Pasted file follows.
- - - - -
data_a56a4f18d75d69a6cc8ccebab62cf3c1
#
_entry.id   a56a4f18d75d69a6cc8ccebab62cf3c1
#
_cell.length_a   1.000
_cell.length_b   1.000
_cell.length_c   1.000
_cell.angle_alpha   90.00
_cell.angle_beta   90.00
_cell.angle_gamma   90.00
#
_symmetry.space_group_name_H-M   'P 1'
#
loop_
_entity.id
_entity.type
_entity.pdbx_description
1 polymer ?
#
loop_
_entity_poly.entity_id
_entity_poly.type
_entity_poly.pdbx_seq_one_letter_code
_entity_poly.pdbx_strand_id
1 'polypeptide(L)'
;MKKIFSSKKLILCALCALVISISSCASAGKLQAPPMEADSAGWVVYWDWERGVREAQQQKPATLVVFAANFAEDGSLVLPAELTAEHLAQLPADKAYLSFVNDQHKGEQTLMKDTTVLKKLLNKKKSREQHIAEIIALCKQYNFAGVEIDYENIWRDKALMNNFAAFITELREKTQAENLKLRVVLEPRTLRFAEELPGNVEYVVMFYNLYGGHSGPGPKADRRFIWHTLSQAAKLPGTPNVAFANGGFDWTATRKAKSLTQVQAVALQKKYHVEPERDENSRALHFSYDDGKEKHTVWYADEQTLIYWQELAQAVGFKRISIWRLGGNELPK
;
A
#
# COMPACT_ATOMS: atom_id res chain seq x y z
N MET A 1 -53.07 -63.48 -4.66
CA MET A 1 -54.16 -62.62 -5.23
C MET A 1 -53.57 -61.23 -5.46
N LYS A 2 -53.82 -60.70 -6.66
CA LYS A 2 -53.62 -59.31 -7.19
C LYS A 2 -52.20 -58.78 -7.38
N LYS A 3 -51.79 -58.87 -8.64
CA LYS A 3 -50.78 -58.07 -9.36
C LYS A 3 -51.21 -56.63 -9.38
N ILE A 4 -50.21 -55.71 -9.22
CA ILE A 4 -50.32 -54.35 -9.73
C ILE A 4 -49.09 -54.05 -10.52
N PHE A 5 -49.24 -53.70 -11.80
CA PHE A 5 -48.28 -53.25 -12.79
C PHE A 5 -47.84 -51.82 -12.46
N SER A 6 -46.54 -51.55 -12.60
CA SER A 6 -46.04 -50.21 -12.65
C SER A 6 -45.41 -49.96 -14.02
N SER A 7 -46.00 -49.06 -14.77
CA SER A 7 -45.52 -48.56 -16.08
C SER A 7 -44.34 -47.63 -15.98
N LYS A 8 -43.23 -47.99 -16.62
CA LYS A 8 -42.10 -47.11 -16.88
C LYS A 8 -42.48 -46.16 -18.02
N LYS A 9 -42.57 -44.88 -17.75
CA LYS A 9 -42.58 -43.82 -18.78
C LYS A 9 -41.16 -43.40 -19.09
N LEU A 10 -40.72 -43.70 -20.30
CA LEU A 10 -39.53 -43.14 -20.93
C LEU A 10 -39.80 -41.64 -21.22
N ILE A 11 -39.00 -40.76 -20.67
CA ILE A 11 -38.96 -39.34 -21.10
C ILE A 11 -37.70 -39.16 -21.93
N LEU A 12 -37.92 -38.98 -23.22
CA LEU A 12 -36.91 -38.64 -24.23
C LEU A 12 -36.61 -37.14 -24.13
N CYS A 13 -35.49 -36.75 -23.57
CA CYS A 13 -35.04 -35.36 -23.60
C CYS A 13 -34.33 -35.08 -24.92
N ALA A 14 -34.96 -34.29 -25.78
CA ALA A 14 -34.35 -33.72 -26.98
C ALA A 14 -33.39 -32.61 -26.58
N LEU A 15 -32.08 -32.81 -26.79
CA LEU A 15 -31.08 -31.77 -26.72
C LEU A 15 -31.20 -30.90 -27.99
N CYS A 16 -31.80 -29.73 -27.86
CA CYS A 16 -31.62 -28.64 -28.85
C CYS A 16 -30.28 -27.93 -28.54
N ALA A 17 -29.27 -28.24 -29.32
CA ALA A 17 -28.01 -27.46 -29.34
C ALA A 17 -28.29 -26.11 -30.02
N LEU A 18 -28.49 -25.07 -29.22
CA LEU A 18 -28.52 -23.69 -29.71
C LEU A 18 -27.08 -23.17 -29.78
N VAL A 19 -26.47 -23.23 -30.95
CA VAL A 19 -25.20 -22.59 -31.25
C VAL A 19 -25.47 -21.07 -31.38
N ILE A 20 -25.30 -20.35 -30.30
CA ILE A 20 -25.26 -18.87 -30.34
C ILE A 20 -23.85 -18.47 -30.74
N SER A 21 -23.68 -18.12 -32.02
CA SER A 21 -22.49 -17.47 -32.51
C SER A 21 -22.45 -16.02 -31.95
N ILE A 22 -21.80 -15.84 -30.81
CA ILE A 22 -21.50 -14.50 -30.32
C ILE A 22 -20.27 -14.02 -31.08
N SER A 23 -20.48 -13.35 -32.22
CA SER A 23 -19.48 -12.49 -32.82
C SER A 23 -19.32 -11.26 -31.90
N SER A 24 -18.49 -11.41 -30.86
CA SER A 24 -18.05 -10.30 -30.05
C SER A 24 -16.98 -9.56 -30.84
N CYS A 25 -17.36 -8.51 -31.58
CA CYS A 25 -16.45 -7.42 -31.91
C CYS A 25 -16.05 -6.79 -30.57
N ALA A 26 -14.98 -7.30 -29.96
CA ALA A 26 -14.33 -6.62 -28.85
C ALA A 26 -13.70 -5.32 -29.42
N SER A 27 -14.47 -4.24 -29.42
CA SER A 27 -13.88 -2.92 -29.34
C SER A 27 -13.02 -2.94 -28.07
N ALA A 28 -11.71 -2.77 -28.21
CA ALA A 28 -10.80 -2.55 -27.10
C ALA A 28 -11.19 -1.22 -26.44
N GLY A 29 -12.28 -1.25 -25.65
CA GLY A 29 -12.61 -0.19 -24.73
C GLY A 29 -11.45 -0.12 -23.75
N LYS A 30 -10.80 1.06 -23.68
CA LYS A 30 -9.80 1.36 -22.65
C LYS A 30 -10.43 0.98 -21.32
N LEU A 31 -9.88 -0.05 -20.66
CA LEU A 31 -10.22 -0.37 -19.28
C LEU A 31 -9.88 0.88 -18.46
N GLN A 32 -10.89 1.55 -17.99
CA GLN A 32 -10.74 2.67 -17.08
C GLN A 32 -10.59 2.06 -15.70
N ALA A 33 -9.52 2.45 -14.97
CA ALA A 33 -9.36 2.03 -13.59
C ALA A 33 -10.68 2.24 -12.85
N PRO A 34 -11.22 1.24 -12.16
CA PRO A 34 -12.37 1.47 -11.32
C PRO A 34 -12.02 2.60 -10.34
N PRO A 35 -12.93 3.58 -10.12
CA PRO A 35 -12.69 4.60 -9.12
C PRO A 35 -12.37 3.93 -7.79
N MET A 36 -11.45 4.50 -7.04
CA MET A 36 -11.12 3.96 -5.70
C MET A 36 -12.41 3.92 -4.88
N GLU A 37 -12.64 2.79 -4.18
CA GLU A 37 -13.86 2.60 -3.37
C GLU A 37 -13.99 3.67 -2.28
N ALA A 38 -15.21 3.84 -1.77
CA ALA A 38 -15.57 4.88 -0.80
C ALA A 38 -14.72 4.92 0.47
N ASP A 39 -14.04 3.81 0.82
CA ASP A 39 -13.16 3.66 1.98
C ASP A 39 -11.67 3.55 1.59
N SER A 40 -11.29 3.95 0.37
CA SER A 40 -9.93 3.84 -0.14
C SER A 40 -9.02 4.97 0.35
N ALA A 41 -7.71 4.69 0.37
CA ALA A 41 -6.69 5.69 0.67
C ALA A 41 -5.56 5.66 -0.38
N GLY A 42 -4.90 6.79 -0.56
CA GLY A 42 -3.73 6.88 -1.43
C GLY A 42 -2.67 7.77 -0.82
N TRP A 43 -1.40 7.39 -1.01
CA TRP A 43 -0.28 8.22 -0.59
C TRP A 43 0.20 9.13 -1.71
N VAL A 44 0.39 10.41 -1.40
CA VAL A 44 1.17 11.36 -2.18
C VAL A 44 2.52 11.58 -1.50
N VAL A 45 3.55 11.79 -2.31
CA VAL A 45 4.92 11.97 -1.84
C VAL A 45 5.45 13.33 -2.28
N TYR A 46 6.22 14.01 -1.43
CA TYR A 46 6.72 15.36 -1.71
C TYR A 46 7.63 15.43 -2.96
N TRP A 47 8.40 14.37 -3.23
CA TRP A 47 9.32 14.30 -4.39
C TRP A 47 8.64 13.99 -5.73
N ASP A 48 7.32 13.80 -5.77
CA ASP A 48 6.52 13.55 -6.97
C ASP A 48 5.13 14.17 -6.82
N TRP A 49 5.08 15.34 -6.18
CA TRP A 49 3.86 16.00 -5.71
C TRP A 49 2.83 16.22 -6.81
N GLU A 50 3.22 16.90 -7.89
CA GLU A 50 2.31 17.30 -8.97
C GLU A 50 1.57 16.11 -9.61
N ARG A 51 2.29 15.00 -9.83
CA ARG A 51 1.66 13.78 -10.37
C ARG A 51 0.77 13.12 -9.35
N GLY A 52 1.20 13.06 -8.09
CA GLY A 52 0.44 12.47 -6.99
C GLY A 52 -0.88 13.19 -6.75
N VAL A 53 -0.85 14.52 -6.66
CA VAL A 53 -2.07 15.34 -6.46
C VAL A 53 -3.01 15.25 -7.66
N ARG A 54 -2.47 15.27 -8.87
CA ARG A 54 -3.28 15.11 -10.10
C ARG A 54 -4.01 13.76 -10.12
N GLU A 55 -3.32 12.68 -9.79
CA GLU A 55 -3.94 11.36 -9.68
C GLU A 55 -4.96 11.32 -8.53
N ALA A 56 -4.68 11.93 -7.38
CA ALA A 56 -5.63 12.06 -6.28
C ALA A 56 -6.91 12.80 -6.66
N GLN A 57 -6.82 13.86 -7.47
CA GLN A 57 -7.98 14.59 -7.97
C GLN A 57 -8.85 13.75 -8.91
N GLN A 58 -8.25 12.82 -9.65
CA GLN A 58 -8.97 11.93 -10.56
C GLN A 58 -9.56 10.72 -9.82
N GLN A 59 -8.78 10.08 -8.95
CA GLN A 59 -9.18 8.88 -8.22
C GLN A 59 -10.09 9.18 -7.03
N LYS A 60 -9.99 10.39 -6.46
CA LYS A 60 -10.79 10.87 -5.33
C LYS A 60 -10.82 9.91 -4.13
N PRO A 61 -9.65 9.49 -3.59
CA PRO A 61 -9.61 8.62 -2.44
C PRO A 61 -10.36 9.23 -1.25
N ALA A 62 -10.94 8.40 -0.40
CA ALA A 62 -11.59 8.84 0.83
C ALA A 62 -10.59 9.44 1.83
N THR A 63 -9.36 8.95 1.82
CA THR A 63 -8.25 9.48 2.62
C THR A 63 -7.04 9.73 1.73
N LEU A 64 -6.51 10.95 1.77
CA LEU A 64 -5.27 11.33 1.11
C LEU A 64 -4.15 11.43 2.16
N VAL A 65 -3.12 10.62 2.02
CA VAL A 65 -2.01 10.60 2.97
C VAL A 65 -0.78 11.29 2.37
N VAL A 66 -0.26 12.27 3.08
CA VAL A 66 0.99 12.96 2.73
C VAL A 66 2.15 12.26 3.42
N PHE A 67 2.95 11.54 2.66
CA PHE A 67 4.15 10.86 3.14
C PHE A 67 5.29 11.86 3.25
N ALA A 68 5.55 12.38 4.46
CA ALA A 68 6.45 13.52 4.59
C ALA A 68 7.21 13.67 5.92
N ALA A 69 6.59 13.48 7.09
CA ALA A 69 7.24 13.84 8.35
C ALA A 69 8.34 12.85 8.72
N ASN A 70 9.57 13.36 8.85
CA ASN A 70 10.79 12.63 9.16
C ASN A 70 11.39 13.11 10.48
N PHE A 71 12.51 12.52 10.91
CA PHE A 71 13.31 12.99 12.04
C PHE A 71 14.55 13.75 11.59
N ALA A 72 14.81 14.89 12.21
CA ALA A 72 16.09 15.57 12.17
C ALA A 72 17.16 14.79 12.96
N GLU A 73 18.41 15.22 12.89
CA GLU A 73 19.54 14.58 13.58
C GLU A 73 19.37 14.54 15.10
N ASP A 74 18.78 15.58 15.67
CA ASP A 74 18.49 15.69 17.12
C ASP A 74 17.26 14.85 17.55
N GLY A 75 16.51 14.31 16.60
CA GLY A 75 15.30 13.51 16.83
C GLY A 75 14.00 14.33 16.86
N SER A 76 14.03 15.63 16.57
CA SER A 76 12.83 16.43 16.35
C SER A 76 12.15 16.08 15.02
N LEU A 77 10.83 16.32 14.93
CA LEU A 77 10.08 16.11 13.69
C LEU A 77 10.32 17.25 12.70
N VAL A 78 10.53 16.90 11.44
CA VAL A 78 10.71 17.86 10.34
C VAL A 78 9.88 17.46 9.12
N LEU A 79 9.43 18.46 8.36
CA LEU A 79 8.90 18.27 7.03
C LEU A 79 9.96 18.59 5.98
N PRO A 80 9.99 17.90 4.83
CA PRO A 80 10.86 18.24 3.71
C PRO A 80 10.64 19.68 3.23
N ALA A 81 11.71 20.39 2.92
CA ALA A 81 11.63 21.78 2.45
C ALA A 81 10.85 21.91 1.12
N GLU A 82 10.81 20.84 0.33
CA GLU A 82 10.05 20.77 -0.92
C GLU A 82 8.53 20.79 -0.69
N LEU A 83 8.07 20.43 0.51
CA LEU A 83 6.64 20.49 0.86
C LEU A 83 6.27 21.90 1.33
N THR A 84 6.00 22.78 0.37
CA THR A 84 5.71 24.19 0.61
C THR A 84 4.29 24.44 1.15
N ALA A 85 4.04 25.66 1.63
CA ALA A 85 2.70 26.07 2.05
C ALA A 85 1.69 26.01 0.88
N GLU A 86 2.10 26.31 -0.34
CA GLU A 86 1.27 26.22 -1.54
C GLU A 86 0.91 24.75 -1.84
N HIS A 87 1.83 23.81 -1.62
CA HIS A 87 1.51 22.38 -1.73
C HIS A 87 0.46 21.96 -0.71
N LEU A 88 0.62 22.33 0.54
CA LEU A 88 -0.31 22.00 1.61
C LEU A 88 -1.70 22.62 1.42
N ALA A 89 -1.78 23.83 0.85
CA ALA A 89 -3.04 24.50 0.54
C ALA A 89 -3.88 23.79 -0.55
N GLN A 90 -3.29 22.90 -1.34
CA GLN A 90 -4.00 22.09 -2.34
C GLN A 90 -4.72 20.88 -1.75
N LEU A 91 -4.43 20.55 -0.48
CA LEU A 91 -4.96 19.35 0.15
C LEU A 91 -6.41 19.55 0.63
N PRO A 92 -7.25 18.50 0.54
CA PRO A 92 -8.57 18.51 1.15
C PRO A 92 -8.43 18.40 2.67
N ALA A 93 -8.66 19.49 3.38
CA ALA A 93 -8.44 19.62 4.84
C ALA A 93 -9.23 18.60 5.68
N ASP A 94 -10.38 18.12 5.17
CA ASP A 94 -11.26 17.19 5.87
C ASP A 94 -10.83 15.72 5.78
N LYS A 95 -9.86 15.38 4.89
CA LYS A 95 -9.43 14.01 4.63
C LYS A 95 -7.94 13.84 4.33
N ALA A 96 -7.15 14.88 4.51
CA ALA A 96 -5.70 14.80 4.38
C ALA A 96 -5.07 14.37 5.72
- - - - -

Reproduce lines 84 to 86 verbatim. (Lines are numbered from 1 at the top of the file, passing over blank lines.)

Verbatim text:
C LEU A 18 -27.08 -23.17 -29.78
N VAL A 19 -26.47 -23.23 -30.95
CA VAL A 19 -25.20 -22.59 -31.25